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Class Introduction

Lesson 1 from: Courage, Creativity and the Power of Change

Beth Comstock

Class Introduction

Lesson 1 from: Courage, Creativity and the Power of Change

Beth Comstock

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Lesson Info

1. Class Introduction

Meet Beth Comstock: in her words, change is her job. Creativity and change are necessary for innovation and Beth shares how to close the imagination gap to cultivate emergent change. Learn how this course is structured and what you’ll learn.

Lesson Info

Class Introduction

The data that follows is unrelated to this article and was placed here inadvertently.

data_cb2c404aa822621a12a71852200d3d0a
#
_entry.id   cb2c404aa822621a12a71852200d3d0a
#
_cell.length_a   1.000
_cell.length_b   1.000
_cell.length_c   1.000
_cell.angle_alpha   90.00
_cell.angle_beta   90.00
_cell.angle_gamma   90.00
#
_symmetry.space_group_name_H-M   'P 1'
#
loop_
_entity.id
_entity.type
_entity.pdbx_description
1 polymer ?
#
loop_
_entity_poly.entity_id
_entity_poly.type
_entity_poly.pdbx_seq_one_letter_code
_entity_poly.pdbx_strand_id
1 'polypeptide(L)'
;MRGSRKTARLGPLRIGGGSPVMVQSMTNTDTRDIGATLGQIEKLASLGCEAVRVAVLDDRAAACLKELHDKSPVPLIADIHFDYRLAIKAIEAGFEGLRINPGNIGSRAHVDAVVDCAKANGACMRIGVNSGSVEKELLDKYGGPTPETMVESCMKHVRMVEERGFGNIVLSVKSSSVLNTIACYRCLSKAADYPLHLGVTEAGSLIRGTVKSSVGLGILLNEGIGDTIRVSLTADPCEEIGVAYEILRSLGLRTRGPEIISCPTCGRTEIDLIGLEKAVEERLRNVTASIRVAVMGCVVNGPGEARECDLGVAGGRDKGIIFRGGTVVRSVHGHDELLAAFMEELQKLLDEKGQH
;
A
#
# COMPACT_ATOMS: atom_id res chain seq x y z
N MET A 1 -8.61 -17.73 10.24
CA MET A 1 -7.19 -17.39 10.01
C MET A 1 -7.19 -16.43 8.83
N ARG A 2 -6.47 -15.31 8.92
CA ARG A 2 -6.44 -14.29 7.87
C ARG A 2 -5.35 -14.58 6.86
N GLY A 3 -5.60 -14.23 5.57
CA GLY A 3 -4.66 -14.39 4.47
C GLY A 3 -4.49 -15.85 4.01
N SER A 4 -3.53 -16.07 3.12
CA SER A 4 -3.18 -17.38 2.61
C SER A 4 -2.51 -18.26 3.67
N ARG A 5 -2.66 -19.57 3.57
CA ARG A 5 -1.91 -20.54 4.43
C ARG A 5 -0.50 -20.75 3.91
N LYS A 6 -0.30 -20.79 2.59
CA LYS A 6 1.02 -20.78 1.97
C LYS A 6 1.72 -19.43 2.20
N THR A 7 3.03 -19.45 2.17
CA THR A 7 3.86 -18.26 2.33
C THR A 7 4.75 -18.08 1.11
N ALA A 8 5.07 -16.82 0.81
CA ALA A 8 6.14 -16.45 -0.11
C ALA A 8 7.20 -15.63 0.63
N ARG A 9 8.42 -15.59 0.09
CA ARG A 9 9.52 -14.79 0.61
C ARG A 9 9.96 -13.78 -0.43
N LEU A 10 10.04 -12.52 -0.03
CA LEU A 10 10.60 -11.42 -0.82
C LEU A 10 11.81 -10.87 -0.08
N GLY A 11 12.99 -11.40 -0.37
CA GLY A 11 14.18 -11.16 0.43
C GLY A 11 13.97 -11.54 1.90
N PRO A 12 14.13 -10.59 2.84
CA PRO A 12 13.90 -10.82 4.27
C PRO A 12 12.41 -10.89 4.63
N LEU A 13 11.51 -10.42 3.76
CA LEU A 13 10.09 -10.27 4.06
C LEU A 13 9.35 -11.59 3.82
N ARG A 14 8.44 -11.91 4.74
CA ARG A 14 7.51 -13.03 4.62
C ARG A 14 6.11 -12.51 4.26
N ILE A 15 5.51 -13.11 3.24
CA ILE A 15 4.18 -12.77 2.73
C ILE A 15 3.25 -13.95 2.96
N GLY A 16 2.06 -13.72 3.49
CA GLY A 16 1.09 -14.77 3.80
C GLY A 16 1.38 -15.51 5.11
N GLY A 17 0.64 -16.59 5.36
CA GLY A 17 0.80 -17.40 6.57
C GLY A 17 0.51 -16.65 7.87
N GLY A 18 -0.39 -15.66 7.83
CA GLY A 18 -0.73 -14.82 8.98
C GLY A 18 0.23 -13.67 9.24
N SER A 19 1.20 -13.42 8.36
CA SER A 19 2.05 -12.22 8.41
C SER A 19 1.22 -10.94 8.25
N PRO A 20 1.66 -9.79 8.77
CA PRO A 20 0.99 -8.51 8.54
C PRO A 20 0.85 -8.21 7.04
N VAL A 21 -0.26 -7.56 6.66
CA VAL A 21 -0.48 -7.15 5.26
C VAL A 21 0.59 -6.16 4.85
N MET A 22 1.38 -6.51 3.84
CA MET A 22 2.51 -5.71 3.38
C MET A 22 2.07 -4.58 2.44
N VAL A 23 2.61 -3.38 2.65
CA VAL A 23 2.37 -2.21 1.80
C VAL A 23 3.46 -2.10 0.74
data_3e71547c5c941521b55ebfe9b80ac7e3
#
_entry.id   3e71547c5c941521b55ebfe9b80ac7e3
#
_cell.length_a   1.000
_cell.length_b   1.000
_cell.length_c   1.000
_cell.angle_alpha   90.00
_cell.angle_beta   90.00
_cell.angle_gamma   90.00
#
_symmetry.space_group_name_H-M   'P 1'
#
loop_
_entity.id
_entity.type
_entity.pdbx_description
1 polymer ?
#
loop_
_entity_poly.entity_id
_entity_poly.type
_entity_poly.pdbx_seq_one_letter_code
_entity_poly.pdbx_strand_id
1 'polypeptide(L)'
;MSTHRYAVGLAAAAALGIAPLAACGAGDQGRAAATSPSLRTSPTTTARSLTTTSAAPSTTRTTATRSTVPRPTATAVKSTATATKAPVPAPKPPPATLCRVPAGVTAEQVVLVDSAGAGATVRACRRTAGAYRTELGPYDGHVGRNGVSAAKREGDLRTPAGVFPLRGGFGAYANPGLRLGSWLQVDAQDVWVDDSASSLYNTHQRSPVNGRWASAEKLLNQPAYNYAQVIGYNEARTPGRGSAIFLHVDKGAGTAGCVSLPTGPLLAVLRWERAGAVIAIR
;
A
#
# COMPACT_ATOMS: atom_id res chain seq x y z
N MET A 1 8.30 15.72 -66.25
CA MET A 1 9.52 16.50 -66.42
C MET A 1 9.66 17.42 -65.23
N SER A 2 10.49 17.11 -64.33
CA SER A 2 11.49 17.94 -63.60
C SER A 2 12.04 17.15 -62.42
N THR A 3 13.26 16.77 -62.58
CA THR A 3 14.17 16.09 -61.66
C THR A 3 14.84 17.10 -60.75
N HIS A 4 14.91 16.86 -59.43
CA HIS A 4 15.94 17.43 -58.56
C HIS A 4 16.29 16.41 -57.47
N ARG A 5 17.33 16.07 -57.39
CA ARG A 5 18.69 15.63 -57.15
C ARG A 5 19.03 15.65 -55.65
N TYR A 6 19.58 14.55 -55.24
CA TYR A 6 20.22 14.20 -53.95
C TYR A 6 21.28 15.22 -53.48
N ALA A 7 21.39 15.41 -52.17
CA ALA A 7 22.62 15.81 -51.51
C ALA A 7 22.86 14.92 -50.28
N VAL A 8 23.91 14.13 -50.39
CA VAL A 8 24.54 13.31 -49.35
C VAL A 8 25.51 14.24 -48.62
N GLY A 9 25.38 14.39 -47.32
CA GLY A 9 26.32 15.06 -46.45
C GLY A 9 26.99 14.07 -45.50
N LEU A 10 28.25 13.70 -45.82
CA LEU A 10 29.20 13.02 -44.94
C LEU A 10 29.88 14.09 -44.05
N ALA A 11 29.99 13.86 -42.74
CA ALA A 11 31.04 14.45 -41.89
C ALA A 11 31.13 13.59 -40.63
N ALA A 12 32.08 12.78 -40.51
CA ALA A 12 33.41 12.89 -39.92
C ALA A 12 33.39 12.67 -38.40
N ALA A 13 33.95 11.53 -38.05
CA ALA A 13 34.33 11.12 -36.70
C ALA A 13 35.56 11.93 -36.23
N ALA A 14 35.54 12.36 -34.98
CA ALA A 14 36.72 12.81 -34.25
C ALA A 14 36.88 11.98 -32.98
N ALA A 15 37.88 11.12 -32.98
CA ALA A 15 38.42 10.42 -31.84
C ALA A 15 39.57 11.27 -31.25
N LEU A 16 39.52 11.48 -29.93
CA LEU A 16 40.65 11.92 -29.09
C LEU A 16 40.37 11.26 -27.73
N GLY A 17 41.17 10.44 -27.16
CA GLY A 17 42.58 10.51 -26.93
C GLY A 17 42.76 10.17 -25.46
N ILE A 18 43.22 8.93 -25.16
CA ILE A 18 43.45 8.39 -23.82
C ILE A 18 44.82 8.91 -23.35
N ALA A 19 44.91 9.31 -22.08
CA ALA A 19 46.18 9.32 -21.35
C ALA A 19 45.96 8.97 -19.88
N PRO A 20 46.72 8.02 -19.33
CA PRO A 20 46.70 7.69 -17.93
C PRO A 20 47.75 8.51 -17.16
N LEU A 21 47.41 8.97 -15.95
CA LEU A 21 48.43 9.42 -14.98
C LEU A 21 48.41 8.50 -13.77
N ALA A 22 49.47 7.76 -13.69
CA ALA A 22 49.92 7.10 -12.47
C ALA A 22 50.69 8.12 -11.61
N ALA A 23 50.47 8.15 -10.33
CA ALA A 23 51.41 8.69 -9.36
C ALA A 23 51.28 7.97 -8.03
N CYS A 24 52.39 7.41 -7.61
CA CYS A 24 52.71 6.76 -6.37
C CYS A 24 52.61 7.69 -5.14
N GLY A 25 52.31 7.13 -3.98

thank you all for taking time today. We got a lot to cover. I appreciate your being here. Can I give you an introduction about me a little bit more? I made my way in business that somebody who had to figure out what's new and next I had to learn to meet change early on the companies that I work for, it helped us find Ah, clean tech, the digitization of media and industry. It helped generate billions of dollars of revenue brand value. And so I had to make change my job. It doesn't mean I always liked change or that I was always good, good at it. But change is essential and necessary, and that's what I want to talk about today. The power of change and getting ready and really why I am here is because I think we need more people in organizations in the world who were fighting for what's next and new, willing to kind of imagine new possibilities in the world, the nature of changes changing. And I think that's one of the messages I really wanna hit home. I think we look at the intersection ...